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Measuring the Time-Inconsistency of US Monetary Policy

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  • Paolo Surico

    (Bocconi University)

Abstract

This paper offers an alternative explanation for the behavior of postwar US inflation by measuring a novel source of monetary policy time- inconsistency due to Cukierman (2002). In the presence of asymmetric preferences, the monetary authorities end up generating a systematic inflation bias through the private sector expectations of a larger policy response in recessions than in booms. Reduced-form estimates of US monetary policy rules indicate that while the inflation target declines from the pre- to the post-Volcker regime, the average inflation bias, which is about one percent before 1979, tends to disappear over the last two decades. This result can be rationalized in terms of the preference on output stabilization, which is found to be large and asymmetric in the former but not in the latter period.

Suggested Citation

  • Paolo Surico, 2004. "Measuring the Time-Inconsistency of US Monetary Policy," Macroeconomics 0401006, University Library of Munich, Germany.
  • Handle: RePEc:wpa:wuwpma:0401006
    Note: Type of Document - pdf; pages: 22
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    References listed on IDEAS

    as
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    4. Ruge-Murcia, Francisco J., 2003. "Does the Barro-Gordon model explain the behavior of US inflation? A reexamination of the empirical evidence," Journal of Monetary Economics, Elsevier, vol. 50(6), pages 1375-1390, September.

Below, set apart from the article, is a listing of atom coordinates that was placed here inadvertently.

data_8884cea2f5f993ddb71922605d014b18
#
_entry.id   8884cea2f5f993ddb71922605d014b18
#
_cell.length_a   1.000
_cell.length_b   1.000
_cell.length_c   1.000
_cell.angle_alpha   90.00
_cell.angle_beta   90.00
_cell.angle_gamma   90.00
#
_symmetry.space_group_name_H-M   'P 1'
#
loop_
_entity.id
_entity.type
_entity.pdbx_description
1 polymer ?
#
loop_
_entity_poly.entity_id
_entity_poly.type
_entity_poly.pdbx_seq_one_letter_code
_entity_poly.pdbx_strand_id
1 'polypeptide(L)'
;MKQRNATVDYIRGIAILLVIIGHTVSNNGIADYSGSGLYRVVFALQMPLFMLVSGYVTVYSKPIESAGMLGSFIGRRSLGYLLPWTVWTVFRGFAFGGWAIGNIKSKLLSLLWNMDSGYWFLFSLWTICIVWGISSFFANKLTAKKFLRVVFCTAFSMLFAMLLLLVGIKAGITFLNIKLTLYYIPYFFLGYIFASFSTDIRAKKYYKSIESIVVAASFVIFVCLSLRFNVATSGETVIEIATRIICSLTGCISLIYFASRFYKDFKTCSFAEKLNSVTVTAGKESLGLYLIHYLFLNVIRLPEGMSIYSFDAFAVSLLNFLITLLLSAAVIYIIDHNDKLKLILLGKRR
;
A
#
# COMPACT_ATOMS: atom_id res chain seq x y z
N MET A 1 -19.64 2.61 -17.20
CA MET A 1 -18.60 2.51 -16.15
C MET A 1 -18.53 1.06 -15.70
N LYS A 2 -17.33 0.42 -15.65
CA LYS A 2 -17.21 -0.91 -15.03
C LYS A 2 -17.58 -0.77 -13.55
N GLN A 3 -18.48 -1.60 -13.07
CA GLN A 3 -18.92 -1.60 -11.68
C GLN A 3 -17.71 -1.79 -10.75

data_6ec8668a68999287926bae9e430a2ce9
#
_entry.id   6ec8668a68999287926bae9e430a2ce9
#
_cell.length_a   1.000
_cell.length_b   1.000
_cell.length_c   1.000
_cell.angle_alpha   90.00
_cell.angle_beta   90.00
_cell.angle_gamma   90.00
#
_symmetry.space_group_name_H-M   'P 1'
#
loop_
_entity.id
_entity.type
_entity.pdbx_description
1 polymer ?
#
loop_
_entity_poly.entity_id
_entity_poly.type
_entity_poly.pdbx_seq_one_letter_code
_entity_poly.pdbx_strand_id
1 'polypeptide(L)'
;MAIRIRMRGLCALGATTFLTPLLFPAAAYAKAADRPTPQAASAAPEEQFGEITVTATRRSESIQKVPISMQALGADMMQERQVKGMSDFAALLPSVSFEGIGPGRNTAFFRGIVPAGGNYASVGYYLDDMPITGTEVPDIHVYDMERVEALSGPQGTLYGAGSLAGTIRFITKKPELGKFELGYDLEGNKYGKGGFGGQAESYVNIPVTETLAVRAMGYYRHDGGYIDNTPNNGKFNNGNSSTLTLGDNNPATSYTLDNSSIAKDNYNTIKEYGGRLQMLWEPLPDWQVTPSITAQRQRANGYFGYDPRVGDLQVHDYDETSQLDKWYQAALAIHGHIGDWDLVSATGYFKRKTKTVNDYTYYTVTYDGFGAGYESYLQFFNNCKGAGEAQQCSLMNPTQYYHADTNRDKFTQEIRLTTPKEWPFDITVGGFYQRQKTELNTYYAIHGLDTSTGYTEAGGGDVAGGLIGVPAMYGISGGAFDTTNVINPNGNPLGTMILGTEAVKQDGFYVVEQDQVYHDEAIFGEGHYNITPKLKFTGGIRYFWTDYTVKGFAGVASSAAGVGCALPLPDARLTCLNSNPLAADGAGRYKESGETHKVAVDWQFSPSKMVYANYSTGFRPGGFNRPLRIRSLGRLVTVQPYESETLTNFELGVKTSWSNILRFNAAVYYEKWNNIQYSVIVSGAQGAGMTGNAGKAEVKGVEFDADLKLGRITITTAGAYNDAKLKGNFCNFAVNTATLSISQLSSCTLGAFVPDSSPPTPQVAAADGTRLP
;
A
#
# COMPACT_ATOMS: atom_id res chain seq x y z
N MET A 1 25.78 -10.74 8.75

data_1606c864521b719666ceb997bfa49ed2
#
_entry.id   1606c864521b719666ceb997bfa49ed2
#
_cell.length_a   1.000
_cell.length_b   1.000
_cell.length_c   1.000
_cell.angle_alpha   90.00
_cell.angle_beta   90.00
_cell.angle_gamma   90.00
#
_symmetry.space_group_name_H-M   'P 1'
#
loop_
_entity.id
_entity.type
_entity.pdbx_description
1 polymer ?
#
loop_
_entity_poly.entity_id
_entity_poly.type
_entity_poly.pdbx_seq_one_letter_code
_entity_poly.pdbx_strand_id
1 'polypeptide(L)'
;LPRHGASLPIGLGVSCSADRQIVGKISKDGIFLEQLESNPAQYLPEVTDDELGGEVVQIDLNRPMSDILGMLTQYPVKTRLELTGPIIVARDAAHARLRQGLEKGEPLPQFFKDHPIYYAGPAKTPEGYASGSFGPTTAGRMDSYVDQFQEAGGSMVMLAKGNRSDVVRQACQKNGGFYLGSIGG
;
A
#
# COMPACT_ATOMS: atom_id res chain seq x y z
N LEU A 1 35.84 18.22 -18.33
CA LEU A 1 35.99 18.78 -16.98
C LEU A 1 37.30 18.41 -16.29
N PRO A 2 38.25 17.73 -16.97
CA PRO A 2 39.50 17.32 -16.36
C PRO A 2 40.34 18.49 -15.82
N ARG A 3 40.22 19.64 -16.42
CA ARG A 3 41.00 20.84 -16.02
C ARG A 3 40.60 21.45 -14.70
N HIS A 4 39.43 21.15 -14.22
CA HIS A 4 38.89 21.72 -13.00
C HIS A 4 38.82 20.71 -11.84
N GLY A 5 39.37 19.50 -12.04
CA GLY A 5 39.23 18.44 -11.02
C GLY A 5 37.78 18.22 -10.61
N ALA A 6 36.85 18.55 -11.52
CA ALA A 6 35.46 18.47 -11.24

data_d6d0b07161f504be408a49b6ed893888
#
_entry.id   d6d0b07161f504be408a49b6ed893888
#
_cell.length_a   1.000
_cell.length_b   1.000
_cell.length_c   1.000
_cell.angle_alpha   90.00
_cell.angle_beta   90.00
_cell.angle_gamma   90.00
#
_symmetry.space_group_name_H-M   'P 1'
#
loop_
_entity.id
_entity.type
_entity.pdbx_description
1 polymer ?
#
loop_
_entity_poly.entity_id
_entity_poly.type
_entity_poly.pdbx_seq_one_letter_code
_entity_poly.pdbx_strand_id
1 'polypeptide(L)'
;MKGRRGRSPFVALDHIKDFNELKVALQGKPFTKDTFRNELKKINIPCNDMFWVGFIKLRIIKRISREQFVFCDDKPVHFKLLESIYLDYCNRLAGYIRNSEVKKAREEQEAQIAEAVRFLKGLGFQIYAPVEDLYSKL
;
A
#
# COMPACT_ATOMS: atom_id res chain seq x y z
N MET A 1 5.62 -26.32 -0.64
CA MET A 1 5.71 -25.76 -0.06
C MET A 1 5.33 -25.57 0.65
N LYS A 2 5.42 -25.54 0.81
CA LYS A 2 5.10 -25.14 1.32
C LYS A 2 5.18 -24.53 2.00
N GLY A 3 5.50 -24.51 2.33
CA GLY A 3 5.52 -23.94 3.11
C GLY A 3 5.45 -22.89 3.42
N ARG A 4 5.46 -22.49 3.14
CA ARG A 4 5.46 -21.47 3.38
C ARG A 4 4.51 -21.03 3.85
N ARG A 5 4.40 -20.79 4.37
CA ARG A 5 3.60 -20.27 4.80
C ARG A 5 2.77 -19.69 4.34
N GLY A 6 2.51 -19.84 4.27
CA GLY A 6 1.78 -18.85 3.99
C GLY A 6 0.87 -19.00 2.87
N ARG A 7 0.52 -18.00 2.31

5. Svensson, Lars E O, 1997. "Optimal Inflation Targets, "Conservative" Central Banks, and Linear Inflation Contracts," American Economic Review, American Economic Association, vol. 87(1), pages 98-114, March.
    6. Robert J. Barro & David B. Gordon, 2019. "A Positive Theory of Monetary Policy in a Natural Rate Model," Credit and Capital Markets, Credit and Capital Markets, vol. 52(4), pages 505-525.
    7. Jordi Galí & Mark Gertler & J. David López-Salido, 2007. "Markups, Gaps, and the Welfare Costs of Business Fluctuations," The Review of Economics and Statistics, MIT Press, vol. 89(1), pages 44-59, November.
    8. CHADHA, Jagjit & SCHELLEKENS, Philip, "undated". "Monetary policy loss functions: two cheers for the quadratic," Working Papers 1999002, University of Antwerp, Faculty of Business and Economics.
    9. Paolo Surico, 2008. "Measuring the Time Inconsistency of US Monetary Policy," Economica, London School of Economics and Political Science, vol. 75(297), pages 22-38, February.
    10. Peter N. Ireland, 2007. "Changes in the Federal Reserve's Inflation Target: Causes and Consequences," Journal of Money, Credit and Banking, Blackwell Publishing, vol. 39(8), pages 1851-1882, December.
    11. Alex Cukierman & Stefan Gerlach, 2003. "The inflation bias revisited: theory and some international evidence," Manchester School, University of Manchester, vol. 71(5), pages 541-565, September.
    12. Paolo Surico, 2002. "Inflation Targeting and Nonlinear Policy Rules: the Case of Asymmetric Preferences," Macroeconomics 0210002, University Library of Munich, Germany, revised 23 Feb 2004.
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    18. Ireland, Peter N., 1999. "Does the time-consistency problem explain the behavior of inflation in the United States?," Journal of Monetary Economics, Elsevier, vol. 44(2), pages 279-291, October.
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    More about this item

    Keywords

    asymmetric preferences; time-inconsistency; average inflation bias; US inflation;
    All these keywords.

    JEL classification:

    • E52 - Macroeconomics and Monetary Economics - - Monetary Policy, Central Banking, and the Supply of Money and Credit - - - Monetary Policy
    • E58 - Macroeconomics and Monetary Economics - - Monetary Policy, Central Banking, and the Supply of Money and Credit - - - Central Banks and Their Policies

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